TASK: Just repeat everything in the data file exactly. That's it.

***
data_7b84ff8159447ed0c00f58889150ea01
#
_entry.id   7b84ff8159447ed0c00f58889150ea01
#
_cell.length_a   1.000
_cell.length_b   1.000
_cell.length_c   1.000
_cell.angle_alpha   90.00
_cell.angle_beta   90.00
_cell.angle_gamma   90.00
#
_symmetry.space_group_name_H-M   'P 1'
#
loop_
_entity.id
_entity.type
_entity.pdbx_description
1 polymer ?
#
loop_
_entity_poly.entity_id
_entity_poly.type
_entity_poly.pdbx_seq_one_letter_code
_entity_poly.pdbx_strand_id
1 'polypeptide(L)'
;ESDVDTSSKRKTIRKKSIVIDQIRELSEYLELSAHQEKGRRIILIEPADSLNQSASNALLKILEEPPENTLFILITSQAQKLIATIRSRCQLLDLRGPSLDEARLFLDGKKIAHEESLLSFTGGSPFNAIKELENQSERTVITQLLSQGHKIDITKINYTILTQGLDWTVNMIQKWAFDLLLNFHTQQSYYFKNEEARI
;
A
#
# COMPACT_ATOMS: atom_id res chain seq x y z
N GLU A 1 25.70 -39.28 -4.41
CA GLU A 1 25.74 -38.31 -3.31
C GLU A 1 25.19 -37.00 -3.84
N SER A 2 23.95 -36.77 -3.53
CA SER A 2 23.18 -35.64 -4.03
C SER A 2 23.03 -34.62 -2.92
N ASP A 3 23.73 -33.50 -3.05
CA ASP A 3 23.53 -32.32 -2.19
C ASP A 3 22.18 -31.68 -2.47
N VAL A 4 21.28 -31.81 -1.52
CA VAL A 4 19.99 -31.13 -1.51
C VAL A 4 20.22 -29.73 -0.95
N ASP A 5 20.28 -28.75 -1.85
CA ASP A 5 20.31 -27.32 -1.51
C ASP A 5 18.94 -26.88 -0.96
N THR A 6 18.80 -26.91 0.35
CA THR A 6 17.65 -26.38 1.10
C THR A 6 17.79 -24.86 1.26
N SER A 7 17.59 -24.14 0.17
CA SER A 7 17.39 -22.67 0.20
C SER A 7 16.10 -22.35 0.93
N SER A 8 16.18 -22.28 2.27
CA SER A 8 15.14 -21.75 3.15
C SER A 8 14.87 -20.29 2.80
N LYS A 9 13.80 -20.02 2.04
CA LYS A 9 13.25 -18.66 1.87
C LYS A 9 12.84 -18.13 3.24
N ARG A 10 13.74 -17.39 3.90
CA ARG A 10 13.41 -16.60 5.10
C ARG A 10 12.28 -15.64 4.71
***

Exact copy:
data_7b84ff8159447ed0c00f58889150ea01
#
_entry.id   7b84ff8159447ed0c00f58889150ea01
#
_cell.length_a   1.000
_cell.length_b   1.000
_cell.length_c   1.000
_cell.angle_alpha   90.00
_cell.angle_beta   90.00
_cell.angle_gamma   90.00
#
_symmetry.space_group_name_H-M   'P 1'
#
loop_
_entity.id
_entity.type
_entity.pdbx_description
1 polymer ?
#
loop_
_entity_poly.entity_id
_entity_poly.type
_entity_poly.pdbx_seq_one_letter_code
_entity_poly.pdbx_strand_id
1 'polypeptide(L)'
;ESDVDTSSKRKTIRKKSIVIDQIRELSEYLELSAHQEKGRRIILIEPADSLNQSASNALLKILEEPPENTLFILITSQAQKLIATIRSRCQLLDLRGPSLDEARLFLDGKKIAHEESLLSFTGGSPFNAIKELENQSERTVITQLLSQGHKIDITKINYTILTQGLDWTVNMIQKWAFDLLLNFHTQQSYYFKNEEARI
;
A
#
# COMPACT_ATOMS: atom_id res chain seq x y z
N GLU A 1 25.70 -39.28 -4.41
CA GLU A 1 25.74 -38.31 -3.31
C GLU A 1 25.19 -37.00 -3.84
N SER A 2 23.95 -36.77 -3.53
CA SER A 2 23.18 -35.64 -4.03
C SER A 2 23.03 -34.62 -2.92
N ASP A 3 23.73 -33.50 -3.05
CA ASP A 3 23.53 -32.32 -2.19
C ASP A 3 22.18 -31.68 -2.47
N VAL A 4 21.28 -31.81 -1.52
CA VAL A 4 19.99 -31.13 -1.51
C VAL A 4 20.22 -29.73 -0.95
N ASP A 5 20.28 -28.75 -1.85
CA ASP A 5 20.31 -27.32 -1.51
C ASP A 5 18.94 -26.88 -0.96
N THR A 6 18.80 -26.91 0.35
CA THR A 6 17.65 -26.38 1.10
C THR A 6 17.79 -24.86 1.26
N SER A 7 17.59 -24.14 0.17
CA SER A 7 17.39 -22.67 0.20
C SER A 7 16.10 -22.35 0.93
N SER A 8 16.18 -22.28 2.27
CA SER A 8 15.14 -21.75 3.15
C SER A 8 14.87 -20.29 2.80
N LYS A 9 13.80 -20.02 2.04
CA LYS A 9 13.25 -18.66 1.87
C LYS A 9 12.84 -18.13 3.24
N ARG A 10 13.74 -17.39 3.90
CA ARG A 10 13.41 -16.60 5.10
C ARG A 10 12.28 -15.64 4.71